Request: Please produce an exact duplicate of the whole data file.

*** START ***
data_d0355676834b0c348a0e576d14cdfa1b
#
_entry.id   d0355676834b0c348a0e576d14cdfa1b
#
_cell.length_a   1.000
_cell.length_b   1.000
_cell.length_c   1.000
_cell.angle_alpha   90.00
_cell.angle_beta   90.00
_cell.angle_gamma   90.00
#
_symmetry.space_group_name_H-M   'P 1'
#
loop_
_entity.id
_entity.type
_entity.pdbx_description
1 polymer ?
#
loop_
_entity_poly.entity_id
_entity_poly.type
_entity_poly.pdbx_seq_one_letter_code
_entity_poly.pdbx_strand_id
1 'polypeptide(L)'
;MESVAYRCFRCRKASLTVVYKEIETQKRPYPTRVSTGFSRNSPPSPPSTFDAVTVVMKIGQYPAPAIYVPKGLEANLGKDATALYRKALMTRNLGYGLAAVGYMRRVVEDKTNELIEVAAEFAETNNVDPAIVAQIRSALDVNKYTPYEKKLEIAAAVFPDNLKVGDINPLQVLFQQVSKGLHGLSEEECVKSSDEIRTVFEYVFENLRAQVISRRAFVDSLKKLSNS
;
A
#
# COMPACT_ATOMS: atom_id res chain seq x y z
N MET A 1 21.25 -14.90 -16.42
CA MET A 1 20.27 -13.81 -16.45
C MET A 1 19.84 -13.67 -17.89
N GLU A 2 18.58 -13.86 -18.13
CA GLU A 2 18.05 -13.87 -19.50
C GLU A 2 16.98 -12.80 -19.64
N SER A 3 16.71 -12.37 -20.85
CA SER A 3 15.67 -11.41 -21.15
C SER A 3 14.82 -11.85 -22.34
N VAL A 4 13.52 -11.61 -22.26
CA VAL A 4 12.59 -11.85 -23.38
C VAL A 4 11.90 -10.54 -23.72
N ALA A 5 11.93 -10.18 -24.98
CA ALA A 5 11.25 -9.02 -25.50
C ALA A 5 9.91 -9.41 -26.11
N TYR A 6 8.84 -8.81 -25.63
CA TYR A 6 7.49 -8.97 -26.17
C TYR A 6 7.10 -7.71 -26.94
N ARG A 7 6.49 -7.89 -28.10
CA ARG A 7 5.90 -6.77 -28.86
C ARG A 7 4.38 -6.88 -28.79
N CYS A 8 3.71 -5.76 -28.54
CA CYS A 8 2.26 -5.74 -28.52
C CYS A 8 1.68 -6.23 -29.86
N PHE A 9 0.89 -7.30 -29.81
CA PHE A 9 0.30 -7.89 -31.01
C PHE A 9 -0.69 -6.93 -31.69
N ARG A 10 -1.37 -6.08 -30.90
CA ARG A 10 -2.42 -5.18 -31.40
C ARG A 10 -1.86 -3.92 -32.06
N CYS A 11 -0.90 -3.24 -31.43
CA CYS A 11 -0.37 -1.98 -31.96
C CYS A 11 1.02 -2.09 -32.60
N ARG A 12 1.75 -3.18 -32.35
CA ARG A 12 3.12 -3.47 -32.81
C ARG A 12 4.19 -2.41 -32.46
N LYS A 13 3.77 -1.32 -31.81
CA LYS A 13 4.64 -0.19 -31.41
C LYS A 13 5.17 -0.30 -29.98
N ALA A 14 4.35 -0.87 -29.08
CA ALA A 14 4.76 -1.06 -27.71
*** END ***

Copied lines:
data_d0355676834b0c348a0e576d14cdfa1b
#
_entry.id   d0355676834b0c348a0e576d14cdfa1b
#
_cell.length_a   1.000
_cell.length_b   1.000
_cell.length_c   1.000
_cell.angle_alpha   90.00
_cell.angle_beta   90.00
_cell.angle_gamma   90.00
#
_symmetry.space_group_name_H-M   'P 1'
#
loop_
_entity.id
_entity.type
_entity.pdbx_description
1 polymer ?
#
loop_
_entity_poly.entity_id
_entity_poly.type
_entity_poly.pdbx_seq_one_letter_code
_entity_poly.pdbx_strand_id
1 'polypeptide(L)'
;MESVAYRCFRCRKASLTVVYKEIETQKRPYPTRVSTGFSRNSPPSPPSTFDAVTVVMKIGQYPAPAIYVPKGLEANLGKDATALYRKALMTRNLGYGLAAVGYMRRVVEDKTNELIEVAAEFAETNNVDPAIVAQIRSALDVNKYTPYEKKLEIAAAVFPDNLKVGDINPLQVLFQQVSKGLHGLSEEECVKSSDEIRTVFEYVFENLRAQVISRRAFVDSLKKLSNS
;
A
#
# COMPACT_ATOMS: atom_id res chain seq x y z
N MET A 1 21.25 -14.90 -16.42
CA MET A 1 20.27 -13.81 -16.45
C MET A 1 19.84 -13.67 -17.89
N GLU A 2 18.58 -13.86 -18.13
CA GLU A 2 18.05 -13.87 -19.50
C GLU A 2 16.98 -12.80 -19.64
N SER A 3 16.71 -12.37 -20.85
CA SER A 3 15.67 -11.41 -21.15
C SER A 3 14.82 -11.85 -22.34
N VAL A 4 13.52 -11.61 -22.26
CA VAL A 4 12.59 -11.85 -23.38
C VAL A 4 11.90 -10.54 -23.72
N ALA A 5 11.93 -10.18 -24.98
CA ALA A 5 11.25 -9.02 -25.50
C ALA A 5 9.91 -9.41 -26.11
N TYR A 6 8.84 -8.81 -25.63
CA TYR A 6 7.49 -8.97 -26.17
C TYR A 6 7.10 -7.71 -26.94
N ARG A 7 6.49 -7.89 -28.10
CA ARG A 7 5.90 -6.77 -28.86
C ARG A 7 4.38 -6.88 -28.79
N CYS A 8 3.71 -5.76 -28.54
CA CYS A 8 2.26 -5.74 -28.52
C CYS A 8 1.68 -6.23 -29.86
N PHE A 9 0.89 -7.30 -29.81
CA PHE A 9 0.30 -7.89 -31.01
C PHE A 9 -0.69 -6.93 -31.69
N ARG A 10 -1.37 -6.08 -30.90
CA ARG A 10 -2.42 -5.18 -31.40
C ARG A 10 -1.86 -3.92 -32.06
N CYS A 11 -0.90 -3.24 -31.43
CA CYS A 11 -0.37 -1.98 -31.96
C CYS A 11 1.02 -2.09 -32.60
N ARG A 12 1.75 -3.18 -32.35
CA ARG A 12 3.12 -3.47 -32.81
C ARG A 12 4.19 -2.41 -32.46
N LYS A 13 3.77 -1.32 -31.81
CA LYS A 13 4.64 -0.19 -31.41
C LYS A 13 5.17 -0.30 -29.98
N ALA A 14 4.35 -0.87 -29.08
CA ALA A 14 4.76 -1.06 -27.71